A community in west Cork, synonymous with lifeboat rescues for more than a century, has unveiled a sculpture to all those who lost their lives at sea.

Croí na Mara was unveiled overlooking the harbour in Baltimore. The title means heart of the sea, and the sculpture features two waves coming together in a heart shape, to capture the power and energy of the sea.

Copper rings of varying sizes represent people who have died at sea. The rings are drawn up towards the sky through heartstrings in the centre of the waves.

Croí na Mara was created by local artists Helen Walsh and Paddy McCormack and is made from bronze, copper and stainless steel.

The Croí na Mara sculpture overlooks the harbour in Baltimore (Pic courtesy Clíona Whooley)

Baltimore Community Council began fundraising for the project before the pandemic in 2020. The total cost was €37,000. The council received some financial support from BIM, but most of the funds came in the form of small contributions and were received from all over the world.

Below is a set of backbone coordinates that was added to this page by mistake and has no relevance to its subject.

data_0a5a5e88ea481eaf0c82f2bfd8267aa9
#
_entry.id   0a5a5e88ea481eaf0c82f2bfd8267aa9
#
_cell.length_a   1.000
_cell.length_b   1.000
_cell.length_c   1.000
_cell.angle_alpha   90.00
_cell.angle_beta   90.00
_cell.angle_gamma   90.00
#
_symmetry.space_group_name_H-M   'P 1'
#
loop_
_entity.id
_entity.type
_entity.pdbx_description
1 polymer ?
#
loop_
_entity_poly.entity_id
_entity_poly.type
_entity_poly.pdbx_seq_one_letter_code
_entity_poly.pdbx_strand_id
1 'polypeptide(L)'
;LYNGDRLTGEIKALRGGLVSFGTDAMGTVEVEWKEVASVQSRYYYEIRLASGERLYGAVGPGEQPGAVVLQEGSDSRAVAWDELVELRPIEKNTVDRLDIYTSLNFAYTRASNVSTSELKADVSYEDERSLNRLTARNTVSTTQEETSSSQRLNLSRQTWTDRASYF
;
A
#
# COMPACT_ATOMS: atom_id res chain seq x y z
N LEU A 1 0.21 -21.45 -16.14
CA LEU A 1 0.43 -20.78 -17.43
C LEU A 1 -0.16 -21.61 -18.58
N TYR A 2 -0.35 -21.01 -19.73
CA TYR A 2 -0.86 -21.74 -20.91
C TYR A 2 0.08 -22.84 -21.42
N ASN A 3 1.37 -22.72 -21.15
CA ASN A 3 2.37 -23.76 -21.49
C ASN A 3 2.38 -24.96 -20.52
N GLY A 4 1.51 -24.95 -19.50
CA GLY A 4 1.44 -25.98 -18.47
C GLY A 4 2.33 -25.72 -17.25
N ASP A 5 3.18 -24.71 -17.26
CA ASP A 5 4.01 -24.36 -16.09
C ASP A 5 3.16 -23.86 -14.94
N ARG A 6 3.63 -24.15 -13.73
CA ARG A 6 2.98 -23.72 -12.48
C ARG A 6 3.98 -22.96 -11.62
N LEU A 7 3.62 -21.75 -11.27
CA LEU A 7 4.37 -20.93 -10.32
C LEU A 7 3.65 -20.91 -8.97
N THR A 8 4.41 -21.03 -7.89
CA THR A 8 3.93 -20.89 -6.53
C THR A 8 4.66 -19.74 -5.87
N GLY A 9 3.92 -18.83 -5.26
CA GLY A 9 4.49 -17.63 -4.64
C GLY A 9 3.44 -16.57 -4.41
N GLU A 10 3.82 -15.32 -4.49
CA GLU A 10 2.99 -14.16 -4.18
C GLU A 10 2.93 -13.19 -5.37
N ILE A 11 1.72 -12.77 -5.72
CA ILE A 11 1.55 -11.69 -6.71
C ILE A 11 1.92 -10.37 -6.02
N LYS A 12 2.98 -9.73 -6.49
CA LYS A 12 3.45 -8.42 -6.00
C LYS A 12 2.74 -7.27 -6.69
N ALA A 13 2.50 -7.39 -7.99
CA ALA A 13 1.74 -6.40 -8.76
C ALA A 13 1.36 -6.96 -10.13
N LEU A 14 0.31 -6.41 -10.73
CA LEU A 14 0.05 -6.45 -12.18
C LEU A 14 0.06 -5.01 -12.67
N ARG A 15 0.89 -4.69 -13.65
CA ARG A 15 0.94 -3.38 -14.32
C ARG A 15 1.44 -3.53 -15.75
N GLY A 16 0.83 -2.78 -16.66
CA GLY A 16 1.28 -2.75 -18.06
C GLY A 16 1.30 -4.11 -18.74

Retired Baltimore RNLI Lifeboat Coxwain Kieran Cotter officiated at a ceremony to unveil the sculpture.

Kieran Cotter has been involved with the lifeboat there for 45 years.

There has been an RNLI lifeboat in Baltimore for more than a century. The crews have been honoured internationally for the bravery they have shown in many dramatic rescues.

There has been an RNLI lifeboat in Baltimore for more than a century (Pic: RNLI)

Baltimore Community Council member Colin Whooley told RTÉ News: "We wanted to create a memorial where people could come to reflect, contemplate and remember those lost at sea."